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Radioimmunotherapy, an approach using radiolabeled antibodies, has had minimal success in the clinic with several β-emitting radionuclides for the treatment of ovarian cancer. Alternatively, radioimmunotherapy with α-emitters offers the advantage of depositing much higher energy over shorter distances but was thought to be inappropriate for the treatment of solid tumors, for which antibody penetration is limited to a few cell diameters around the vascular system. However, the deposition of high-energy α-emitters to tumor markers adjacent to a typical leaky tumor vascular system may have large antitumor effects at the tumor vascular level, and their reduced penetration in normal tissue would be expected to lower off-target toxicity. Methods: To evaluate this concept, DOTAylated-huCC49 was labeled with the α-emitter 225Ac to target tumor-associated glycoprotein 72-positive xenografts in a murine model of ovarian cancer. Results: 225Ac-labeled DOTAylated-huCC49 radioimmunotherapy significantly reduced tumor growth in a dose-dependent manner (1.85, 3.7, and 7.4 kBq), with the 7.4-kBq dose extending survival by more than 3-fold compared with the untreated control. Additionally, a multitreatment regime (1.85 kBq followed by 5 weekly doses of 0.70 kBq for a total of 5.4 kBq) extended survival almost 3-fold compared with the untreated control group, without significant off-target toxicity. Conclusion: These results establish the potential for antibody-targeted α-radionuclide therapy for ovarian cancer, which may be generalized to α-radioimmunotherapy in other solid tumors. © 2021 by the Society of Nuclear Medicine and Molecular Imaging.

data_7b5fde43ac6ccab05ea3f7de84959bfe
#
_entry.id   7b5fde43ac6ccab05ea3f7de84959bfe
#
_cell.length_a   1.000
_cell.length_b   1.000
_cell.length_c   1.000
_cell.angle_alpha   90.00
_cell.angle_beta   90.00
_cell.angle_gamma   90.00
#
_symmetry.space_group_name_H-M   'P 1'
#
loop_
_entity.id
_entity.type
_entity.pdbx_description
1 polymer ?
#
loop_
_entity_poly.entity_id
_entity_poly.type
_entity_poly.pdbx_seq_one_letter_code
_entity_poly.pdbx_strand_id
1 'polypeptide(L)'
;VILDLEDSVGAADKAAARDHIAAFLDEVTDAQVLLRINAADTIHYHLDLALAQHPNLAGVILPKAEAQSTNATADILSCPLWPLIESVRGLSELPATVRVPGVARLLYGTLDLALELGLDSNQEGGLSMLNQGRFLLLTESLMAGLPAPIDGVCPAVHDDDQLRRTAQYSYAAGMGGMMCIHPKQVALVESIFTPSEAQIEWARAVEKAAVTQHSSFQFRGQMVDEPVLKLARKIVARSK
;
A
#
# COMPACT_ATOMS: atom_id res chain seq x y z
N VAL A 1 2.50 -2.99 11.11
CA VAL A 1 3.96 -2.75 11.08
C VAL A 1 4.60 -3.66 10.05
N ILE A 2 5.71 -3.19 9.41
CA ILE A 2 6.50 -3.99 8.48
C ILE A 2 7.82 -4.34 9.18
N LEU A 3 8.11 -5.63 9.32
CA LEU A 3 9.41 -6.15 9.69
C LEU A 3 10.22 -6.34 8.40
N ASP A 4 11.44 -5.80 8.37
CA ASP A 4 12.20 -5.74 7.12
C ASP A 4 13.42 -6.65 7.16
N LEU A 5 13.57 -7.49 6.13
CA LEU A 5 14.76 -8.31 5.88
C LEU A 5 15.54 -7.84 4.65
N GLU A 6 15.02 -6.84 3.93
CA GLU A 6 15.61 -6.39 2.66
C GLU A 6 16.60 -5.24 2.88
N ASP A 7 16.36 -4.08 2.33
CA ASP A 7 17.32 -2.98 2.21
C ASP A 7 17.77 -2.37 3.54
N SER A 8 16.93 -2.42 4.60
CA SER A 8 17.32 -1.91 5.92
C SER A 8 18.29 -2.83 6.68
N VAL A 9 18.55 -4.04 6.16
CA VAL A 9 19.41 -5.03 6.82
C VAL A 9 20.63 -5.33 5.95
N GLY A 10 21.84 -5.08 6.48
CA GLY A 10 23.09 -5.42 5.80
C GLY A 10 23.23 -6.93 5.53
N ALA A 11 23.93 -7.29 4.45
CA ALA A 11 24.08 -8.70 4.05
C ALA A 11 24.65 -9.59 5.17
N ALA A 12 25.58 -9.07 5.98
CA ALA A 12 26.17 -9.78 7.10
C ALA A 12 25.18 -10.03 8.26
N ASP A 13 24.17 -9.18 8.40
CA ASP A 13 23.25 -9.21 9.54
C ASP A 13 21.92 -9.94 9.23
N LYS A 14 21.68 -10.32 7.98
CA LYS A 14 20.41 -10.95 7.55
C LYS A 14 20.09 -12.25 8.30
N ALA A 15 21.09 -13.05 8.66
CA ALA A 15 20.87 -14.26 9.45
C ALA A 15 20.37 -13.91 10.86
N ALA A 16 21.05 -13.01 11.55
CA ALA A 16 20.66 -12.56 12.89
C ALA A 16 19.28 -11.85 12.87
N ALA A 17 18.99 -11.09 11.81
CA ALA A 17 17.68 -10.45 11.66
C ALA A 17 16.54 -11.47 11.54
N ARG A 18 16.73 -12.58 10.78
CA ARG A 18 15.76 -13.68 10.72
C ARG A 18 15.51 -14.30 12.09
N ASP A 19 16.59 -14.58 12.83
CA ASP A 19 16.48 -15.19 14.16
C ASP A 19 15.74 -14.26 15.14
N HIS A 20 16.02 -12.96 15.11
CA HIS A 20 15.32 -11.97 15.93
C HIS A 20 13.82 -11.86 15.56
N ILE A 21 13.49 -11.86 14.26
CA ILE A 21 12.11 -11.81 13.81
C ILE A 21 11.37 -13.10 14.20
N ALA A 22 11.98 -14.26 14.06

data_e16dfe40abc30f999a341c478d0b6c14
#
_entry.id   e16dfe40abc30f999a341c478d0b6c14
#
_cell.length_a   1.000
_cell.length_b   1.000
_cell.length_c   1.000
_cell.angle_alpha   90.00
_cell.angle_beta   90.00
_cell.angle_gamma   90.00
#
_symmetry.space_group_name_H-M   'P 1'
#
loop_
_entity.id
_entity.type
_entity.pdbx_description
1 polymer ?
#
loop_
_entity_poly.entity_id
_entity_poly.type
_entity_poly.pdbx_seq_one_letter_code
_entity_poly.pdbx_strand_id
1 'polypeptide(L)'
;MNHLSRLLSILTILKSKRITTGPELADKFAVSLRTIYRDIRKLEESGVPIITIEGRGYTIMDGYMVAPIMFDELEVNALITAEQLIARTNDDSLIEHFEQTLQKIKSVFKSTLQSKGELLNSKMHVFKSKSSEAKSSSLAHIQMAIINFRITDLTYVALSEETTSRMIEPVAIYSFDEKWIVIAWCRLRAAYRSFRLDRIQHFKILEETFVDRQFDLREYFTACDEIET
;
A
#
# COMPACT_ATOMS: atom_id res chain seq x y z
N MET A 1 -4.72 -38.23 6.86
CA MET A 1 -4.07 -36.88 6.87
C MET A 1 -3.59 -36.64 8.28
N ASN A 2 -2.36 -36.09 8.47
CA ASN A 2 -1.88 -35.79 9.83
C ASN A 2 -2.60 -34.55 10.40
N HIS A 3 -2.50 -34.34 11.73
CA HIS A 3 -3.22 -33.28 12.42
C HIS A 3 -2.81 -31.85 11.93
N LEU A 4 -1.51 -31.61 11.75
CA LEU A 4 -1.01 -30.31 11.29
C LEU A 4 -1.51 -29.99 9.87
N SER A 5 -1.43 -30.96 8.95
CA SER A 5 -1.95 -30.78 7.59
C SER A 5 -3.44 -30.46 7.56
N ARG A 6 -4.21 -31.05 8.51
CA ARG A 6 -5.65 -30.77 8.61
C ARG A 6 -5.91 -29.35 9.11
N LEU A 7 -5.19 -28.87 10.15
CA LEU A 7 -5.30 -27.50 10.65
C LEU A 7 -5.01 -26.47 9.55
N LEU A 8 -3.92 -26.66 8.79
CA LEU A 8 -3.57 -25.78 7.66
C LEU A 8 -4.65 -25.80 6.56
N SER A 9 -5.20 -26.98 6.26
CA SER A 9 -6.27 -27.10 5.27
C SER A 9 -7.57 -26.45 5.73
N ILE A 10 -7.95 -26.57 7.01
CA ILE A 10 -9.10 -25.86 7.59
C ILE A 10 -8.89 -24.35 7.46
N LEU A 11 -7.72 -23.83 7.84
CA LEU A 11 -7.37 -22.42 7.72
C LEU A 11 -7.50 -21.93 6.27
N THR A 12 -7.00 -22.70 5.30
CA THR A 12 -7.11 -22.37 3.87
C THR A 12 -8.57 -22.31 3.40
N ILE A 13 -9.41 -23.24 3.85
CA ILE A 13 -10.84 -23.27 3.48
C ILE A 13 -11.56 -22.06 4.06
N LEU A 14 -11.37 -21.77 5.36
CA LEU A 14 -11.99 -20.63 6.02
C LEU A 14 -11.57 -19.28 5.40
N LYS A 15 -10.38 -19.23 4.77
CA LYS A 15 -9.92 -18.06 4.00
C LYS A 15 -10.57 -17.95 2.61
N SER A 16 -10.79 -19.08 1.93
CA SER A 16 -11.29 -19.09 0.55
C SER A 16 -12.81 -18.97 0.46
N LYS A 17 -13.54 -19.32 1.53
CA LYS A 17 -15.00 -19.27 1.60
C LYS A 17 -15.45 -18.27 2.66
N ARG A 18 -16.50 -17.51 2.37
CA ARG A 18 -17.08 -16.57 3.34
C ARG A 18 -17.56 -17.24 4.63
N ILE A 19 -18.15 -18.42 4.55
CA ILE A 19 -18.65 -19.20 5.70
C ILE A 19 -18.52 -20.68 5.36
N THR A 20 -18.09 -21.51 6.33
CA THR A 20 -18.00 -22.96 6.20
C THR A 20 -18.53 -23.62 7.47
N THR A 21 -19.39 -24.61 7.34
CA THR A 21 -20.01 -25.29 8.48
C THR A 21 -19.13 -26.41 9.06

Megan Minnix, Lin Li, Paul J Yazaki, Aaron D Miller, Junie Chea, Erasmus Poku, An Liu, Jeffrey Y C Wong, Russell C Rockne, David Colcher, John E Shively. TAG-72-Targeted α-Radionuclide Therapy of Ovarian Cancer Using 225Ac-Labeled DOTAylated-huCC49 Antibody. Journal of nuclear medicine : official publication, Society of Nuclear Medicine. 2021 Jan;62(1):55-61

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PMID: 32620701

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